All-GOP government in Kansas heralds new abortion limits

TOPEKA — On the day after an election that exceeded even their own hopes, Kansas Republicans found the weight of governing the state resting solely on their shoulders.

For the first time in 45 years, one party will hold all statewide offices. And Republicans will outnumber Democrats 92-33 in the House, their biggest majority since 1954.

There is little doubt that some legislative priorities stymied by eight years of Democratic governorships will finally be realized, such as sweeping anti-abortion regulations and requirements for voters to show photo ID at the polls.

A bigger question is how the party that promised fiscal austerity combined with economic recovery will go about accomplishing that.

Newly elected Gov. Sam Brownback has vowed to govern on the conservative principles he outlined in his campaign’s “Road Map for Kansas.”

“We haven’t had a Republican governor in eight years and a conservative governor in 50 years, and you have a lot of people going ‘I have an idea for you,’ ” he said. “I understand, but we have an agenda that is set here and this is what we are going to do. This is what we ran on, this is what the people elected us on.”

Rep. Steve Brunk, R-Bel Aire, hopes that Brownback will not simply add on to previous state budgets, but take a close look at how money is spent.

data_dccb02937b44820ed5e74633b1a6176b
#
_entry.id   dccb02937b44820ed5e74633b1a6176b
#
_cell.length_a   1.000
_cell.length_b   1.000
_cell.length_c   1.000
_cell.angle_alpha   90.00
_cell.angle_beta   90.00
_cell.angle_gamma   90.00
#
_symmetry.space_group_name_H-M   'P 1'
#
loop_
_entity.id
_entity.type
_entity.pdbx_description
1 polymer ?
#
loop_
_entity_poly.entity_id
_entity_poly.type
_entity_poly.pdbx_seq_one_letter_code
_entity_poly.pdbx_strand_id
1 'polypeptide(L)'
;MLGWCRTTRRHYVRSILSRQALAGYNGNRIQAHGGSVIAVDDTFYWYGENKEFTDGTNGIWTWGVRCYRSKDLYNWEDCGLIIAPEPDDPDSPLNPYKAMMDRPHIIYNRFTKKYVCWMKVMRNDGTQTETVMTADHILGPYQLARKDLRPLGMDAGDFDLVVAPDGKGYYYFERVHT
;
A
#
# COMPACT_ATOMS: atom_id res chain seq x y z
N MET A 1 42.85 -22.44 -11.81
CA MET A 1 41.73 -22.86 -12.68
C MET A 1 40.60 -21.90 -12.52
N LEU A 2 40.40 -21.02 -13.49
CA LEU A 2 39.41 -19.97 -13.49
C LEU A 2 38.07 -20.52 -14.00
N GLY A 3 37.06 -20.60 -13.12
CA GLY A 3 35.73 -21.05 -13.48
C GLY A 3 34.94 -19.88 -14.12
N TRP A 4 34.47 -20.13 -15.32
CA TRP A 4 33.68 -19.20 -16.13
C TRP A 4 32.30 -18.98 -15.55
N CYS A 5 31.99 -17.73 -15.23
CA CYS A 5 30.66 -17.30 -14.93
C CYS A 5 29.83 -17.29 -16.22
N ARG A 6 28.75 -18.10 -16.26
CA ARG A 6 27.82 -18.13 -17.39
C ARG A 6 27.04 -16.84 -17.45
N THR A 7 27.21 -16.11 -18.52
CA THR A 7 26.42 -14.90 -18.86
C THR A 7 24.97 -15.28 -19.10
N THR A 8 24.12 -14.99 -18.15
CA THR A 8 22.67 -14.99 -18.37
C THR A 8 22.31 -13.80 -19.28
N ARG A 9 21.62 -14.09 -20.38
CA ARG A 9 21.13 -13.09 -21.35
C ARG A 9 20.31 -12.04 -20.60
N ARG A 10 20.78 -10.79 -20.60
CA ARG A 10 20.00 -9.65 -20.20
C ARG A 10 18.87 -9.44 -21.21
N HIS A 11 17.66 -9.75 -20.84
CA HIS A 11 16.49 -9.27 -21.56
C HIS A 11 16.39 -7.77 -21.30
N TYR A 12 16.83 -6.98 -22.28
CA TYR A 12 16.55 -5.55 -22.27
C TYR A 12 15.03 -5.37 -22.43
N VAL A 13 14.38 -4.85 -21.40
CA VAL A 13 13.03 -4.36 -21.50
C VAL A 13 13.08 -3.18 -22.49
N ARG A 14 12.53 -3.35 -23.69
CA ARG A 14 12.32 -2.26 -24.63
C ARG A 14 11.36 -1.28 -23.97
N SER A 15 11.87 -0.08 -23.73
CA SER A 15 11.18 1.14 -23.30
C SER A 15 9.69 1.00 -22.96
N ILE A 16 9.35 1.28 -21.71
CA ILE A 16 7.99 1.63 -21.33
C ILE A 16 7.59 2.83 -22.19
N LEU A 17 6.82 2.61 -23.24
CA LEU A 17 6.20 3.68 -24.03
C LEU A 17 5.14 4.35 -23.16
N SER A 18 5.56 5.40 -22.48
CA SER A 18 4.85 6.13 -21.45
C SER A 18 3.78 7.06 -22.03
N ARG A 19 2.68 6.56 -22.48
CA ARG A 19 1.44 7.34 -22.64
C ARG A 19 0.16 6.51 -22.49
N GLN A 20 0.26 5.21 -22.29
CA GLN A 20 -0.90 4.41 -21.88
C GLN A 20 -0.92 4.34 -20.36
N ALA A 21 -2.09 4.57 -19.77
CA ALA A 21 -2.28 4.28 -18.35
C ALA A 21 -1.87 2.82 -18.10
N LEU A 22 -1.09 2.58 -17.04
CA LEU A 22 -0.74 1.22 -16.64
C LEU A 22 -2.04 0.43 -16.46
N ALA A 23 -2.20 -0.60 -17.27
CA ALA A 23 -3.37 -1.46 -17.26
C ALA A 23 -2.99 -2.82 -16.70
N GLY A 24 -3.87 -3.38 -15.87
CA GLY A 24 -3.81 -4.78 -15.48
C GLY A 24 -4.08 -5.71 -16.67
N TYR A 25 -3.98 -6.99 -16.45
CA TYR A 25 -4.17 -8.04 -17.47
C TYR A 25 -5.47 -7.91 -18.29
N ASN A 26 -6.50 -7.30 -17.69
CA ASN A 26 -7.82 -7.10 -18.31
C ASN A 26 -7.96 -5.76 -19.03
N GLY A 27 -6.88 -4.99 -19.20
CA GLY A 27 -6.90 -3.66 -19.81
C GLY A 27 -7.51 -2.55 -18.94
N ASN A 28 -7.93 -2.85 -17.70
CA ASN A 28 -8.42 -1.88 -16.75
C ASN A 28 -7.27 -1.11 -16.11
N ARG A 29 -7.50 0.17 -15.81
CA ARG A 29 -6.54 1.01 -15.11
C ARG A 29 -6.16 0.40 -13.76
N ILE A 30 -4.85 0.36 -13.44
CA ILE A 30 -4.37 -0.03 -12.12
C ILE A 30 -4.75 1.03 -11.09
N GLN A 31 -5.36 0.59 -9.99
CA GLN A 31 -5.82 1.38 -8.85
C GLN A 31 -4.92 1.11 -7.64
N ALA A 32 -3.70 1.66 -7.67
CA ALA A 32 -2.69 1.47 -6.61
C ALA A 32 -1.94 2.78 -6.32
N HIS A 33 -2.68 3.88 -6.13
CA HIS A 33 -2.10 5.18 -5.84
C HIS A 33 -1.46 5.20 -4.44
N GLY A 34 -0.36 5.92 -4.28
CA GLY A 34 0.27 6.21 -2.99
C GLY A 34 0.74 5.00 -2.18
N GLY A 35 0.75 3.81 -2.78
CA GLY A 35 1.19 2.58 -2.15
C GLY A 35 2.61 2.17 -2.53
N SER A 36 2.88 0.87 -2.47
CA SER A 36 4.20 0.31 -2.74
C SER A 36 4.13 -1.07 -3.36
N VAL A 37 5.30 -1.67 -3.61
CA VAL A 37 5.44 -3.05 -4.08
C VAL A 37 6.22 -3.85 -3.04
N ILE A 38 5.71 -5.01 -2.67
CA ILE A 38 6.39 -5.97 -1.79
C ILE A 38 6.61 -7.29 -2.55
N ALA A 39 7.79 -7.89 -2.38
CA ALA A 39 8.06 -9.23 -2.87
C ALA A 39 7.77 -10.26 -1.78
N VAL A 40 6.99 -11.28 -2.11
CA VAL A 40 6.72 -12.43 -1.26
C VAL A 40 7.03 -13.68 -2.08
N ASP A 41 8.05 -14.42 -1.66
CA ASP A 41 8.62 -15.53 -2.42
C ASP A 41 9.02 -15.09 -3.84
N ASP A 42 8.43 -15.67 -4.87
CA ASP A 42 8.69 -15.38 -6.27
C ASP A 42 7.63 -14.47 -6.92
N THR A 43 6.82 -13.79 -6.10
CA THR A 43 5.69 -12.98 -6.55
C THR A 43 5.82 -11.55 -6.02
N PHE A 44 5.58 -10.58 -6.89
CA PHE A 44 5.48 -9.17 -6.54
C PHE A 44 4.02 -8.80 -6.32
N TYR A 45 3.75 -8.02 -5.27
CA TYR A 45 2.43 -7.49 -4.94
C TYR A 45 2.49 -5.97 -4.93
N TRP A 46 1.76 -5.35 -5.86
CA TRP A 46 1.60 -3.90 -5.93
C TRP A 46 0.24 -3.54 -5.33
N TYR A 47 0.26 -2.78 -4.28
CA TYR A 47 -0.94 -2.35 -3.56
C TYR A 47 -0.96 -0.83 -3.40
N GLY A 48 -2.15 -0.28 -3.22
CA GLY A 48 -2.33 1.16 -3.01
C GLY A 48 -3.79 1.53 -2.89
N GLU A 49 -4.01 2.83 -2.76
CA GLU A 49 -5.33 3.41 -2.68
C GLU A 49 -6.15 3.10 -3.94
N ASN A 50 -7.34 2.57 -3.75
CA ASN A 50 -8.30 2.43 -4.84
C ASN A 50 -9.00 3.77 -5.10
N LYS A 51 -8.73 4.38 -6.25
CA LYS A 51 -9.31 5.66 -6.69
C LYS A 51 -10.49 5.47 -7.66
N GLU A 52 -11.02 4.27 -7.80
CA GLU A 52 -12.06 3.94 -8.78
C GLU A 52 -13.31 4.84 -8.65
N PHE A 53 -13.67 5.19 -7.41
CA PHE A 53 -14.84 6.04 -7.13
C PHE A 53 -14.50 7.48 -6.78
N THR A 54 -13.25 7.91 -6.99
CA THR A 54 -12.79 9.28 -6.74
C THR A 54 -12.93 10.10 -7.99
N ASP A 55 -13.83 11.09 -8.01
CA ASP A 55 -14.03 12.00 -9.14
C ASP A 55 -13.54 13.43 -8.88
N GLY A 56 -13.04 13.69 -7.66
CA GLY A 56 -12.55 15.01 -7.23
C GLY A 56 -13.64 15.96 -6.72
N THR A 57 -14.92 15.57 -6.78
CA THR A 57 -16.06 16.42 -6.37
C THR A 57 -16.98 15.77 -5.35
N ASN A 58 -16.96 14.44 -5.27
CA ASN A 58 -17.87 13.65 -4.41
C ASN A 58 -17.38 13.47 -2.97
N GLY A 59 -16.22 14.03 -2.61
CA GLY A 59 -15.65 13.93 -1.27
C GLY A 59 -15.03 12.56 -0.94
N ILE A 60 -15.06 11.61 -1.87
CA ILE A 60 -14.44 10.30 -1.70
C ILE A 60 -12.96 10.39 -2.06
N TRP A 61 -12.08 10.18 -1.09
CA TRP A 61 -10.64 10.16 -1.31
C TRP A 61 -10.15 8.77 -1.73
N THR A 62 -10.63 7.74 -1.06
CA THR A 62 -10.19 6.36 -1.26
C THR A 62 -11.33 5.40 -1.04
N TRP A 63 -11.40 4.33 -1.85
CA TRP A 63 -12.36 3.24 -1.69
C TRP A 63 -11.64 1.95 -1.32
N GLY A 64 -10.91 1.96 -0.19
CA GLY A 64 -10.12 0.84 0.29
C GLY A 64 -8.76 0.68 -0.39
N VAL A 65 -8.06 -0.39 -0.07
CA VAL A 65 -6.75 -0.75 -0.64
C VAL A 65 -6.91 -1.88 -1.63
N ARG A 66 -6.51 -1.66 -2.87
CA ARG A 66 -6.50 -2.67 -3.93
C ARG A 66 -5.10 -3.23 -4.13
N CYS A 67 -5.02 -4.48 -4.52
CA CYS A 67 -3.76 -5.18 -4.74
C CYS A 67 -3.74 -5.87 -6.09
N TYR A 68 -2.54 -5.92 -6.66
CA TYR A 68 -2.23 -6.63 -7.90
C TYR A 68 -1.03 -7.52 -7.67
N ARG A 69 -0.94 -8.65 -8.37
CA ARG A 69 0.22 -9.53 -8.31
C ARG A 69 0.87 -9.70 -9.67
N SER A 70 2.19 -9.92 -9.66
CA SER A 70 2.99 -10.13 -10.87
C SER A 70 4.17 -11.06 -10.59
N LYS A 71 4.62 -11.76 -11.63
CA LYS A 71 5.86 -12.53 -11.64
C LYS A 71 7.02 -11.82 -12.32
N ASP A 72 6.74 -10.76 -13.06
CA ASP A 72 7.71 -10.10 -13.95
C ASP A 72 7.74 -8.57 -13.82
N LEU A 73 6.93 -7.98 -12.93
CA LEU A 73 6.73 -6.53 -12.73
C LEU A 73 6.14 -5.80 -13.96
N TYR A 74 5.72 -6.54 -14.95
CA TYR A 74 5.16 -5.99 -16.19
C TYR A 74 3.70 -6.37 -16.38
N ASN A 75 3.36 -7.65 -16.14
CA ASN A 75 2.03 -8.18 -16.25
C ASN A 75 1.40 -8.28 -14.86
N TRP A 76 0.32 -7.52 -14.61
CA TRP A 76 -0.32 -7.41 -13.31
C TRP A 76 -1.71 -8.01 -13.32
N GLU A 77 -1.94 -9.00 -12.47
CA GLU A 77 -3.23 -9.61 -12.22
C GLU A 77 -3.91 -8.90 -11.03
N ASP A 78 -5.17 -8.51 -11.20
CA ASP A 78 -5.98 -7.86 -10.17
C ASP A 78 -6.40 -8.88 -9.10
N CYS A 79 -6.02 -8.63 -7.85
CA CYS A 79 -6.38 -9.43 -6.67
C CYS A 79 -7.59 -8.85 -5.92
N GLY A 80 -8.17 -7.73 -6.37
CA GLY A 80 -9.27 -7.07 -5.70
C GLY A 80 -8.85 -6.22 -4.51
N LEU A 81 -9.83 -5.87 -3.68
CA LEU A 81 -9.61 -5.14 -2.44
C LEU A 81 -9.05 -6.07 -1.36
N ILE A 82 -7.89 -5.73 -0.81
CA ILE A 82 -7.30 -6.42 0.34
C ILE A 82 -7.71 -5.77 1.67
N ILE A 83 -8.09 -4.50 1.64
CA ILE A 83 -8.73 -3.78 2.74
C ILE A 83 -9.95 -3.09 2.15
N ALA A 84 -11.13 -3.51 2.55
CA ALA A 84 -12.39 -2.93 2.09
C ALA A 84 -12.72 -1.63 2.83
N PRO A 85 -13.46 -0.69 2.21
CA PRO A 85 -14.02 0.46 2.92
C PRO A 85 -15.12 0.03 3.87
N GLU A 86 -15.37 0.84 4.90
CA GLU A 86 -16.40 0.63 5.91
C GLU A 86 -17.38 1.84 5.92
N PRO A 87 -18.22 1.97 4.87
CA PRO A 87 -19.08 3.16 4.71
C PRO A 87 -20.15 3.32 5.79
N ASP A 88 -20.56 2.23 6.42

“Part of that has to do with making government efficient but still effective,” Brunk said. “Rather than asking taxpayers to just pony up more money we need to make sure our own state fiscal house is in order first.”

With the overwhelming majority comes renewed responsibility, some said.

“We (Republicans and Democrats) spent the last six years in the Legislature blaming each other,” said state Sen. Dick Kelsey, R-Goddard.

Now, he said, “The other party has no power. We (Republicans) don’t have anybody left to blame.”

Abortion and voter ID

Republicans are looking forward to enacting two measures that passed both houses in recent years but were stopped by Democratic governors and an inability to garner the two-thirds vote needed to override a veto:

--Abortion restrictions. Earlier this year, lawmakers approved a bill that would have required doctors who perform an abortion after the 21st week of pregnancy to provide state regulators with a full description of the medical condition that led to the abortion. It also would have allowed an abortion patient’s family members to sue the doctor if they felt the abortion had been performed illegally. Gov. Mark Parkinson said in his veto message that the bill tried to regulate “a private decision that should not be dictated by public officials.”

--Voter ID. In 2008, both houses passed a bill that would have required voters to show a driver’s license or other government-issued photo ID to cast a ballot.

Then-Gov., Kathleen Sebelius and Democrats blocked the bill, contending that it would disenfranchise poor people, the disabled and care-home residents.

State Sen. Dick Kelsey, R- Goddard, said he expects those bills to pass easily and be signed early in the 2011 session.

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